In Part I, this Note will provide background information on extraterritoriality. This Note will define extraterritoriality and expand upon the crucial role of the presumption against extraterritoriality in determining the jurisdictional reach of federal statutes. This Note will also expand on the unique history of extraterritoriality in federal statutory jurisprudence. Furthermore, this Note will identify the tension of the Supreme Court’s decision in Bowman with the Supreme Court’s later decisions about federal statutes and the presumption against extraterritoriality. In Part II, this Note will analyze the approaches that other circuit courts have taken regarding the issue of extraterritoriality and federal criminal law. Then, this Note will break down the D.C. Circuit’s analysis in Garcia Sota. It will also expand upon the D.C. Circuit’s interpretation of the statutory history of § 1114 before the statute’s revision in November 2021.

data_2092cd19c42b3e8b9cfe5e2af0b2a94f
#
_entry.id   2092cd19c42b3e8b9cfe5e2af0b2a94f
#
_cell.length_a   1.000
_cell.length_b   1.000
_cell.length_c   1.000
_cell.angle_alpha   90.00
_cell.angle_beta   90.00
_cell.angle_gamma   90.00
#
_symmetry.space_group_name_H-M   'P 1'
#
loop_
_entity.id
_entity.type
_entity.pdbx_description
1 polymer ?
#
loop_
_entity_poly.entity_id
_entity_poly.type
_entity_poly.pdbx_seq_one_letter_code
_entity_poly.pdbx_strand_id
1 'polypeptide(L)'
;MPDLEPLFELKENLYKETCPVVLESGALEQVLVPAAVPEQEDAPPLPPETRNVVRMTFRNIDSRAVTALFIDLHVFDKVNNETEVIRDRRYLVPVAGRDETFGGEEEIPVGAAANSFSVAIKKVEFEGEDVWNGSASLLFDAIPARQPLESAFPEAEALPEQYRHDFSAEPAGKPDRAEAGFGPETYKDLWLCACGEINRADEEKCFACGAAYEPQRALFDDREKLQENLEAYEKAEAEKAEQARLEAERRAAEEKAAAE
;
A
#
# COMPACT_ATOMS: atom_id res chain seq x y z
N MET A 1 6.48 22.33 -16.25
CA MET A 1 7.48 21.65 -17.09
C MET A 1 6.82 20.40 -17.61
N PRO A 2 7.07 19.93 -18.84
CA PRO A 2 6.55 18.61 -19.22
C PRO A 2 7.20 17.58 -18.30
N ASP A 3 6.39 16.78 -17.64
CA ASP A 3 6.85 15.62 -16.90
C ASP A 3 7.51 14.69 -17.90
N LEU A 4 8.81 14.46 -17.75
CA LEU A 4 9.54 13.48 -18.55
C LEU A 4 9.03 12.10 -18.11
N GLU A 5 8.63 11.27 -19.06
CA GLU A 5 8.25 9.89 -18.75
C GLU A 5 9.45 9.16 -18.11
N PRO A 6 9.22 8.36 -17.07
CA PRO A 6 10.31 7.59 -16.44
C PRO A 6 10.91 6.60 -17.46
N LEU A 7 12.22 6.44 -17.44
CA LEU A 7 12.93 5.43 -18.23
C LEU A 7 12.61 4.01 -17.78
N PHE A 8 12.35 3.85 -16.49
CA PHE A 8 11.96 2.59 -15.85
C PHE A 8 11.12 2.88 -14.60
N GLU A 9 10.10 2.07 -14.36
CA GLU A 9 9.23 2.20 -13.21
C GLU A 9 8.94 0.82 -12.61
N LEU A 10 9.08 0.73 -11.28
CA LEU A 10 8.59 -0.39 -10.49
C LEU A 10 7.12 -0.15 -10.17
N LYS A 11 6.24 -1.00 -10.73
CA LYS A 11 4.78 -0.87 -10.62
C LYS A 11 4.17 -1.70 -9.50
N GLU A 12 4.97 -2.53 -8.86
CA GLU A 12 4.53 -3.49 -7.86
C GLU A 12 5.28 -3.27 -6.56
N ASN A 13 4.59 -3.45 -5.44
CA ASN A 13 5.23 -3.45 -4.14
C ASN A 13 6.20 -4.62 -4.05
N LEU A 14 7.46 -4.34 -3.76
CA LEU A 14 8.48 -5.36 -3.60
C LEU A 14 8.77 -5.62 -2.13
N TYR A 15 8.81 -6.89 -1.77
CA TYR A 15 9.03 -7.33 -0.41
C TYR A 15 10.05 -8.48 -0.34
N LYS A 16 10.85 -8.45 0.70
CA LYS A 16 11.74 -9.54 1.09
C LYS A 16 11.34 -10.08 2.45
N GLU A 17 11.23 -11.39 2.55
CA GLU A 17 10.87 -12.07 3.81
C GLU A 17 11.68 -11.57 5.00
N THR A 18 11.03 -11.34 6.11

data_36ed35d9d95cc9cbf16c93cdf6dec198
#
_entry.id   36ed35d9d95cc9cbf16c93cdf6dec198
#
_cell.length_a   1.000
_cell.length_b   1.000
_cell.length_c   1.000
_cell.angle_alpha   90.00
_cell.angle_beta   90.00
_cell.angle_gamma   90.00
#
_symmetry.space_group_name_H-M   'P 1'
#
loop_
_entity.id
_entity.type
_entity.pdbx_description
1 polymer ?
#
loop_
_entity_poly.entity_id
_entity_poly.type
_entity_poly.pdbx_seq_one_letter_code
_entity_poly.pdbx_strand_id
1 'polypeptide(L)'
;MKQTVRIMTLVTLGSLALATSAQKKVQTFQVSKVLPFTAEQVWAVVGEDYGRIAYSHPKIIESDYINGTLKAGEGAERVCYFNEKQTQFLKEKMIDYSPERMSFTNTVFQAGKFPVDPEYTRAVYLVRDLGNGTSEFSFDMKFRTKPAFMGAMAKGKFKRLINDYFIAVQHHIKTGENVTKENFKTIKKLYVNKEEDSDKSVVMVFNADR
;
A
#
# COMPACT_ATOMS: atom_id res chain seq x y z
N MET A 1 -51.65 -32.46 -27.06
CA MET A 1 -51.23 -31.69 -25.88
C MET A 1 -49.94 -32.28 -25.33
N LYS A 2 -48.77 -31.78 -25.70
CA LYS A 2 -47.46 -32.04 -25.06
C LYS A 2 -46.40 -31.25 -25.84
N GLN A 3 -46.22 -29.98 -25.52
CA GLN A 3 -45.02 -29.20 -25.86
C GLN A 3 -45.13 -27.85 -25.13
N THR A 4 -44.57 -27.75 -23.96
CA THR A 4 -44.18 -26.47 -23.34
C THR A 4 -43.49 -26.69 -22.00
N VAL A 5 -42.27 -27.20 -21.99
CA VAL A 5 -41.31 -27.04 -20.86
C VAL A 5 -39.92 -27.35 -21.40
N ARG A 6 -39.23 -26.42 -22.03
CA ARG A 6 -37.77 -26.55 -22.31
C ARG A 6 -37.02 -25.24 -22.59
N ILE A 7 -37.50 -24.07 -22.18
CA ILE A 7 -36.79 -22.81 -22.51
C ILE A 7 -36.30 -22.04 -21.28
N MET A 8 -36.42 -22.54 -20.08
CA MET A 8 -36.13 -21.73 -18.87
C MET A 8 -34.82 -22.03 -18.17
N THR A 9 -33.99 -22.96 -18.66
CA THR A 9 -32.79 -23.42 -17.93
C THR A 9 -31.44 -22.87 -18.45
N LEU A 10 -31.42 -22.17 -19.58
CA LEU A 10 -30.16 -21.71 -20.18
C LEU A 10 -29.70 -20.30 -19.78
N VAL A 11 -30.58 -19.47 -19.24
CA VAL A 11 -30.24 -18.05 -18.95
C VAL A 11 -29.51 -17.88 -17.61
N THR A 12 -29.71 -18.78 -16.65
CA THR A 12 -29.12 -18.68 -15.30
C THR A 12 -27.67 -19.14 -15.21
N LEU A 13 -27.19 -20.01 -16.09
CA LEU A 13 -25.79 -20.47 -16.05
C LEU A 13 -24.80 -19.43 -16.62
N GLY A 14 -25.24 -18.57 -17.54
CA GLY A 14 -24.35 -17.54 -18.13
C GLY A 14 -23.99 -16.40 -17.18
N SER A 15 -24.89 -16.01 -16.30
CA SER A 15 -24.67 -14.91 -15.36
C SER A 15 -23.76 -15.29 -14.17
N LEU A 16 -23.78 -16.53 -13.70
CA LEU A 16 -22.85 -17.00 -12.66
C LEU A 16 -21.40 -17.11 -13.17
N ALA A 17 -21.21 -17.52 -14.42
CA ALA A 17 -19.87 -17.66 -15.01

To conclude, in Part III, this Note will argue that, although the D.C. Circuit’s opinion stands apart from the other circuits and has been criticized by Congress and the media, the D.C. Circuit’s analysis for federal criminal statutes conforms with the Supreme Court’s strict adherence to the presumption against extraterritoriality. Lastly, this Note will argue that the Supreme Court should consider clarifying the contours of Bowman and reexamining its continued relevance in the field of federal criminal statutory interpretation.
To read this Note, please click here: The Borderline of Crime: The Case for Reevaluating United States v. Bowman & Vigorously Applying the Presumption Against Extraterritoriality to Federal Criminal Statutes